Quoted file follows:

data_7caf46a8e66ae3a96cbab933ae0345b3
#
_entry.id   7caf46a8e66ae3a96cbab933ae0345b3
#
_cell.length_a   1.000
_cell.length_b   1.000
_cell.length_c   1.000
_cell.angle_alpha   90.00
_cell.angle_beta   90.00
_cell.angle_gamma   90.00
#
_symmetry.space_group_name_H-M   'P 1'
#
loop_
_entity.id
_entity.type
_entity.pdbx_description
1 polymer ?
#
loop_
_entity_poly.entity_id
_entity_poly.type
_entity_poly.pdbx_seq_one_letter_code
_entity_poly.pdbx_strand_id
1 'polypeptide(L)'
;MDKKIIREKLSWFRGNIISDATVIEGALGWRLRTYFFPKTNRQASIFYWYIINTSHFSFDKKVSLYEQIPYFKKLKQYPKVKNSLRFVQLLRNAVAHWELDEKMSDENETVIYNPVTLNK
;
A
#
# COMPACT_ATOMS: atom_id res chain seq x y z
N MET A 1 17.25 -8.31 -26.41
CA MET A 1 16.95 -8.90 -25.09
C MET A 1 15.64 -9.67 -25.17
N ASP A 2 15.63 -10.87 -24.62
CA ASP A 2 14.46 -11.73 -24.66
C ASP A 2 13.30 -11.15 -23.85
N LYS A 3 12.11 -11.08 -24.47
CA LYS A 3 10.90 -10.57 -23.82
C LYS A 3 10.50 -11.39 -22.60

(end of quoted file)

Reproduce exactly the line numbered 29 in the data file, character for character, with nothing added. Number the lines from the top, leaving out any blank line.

#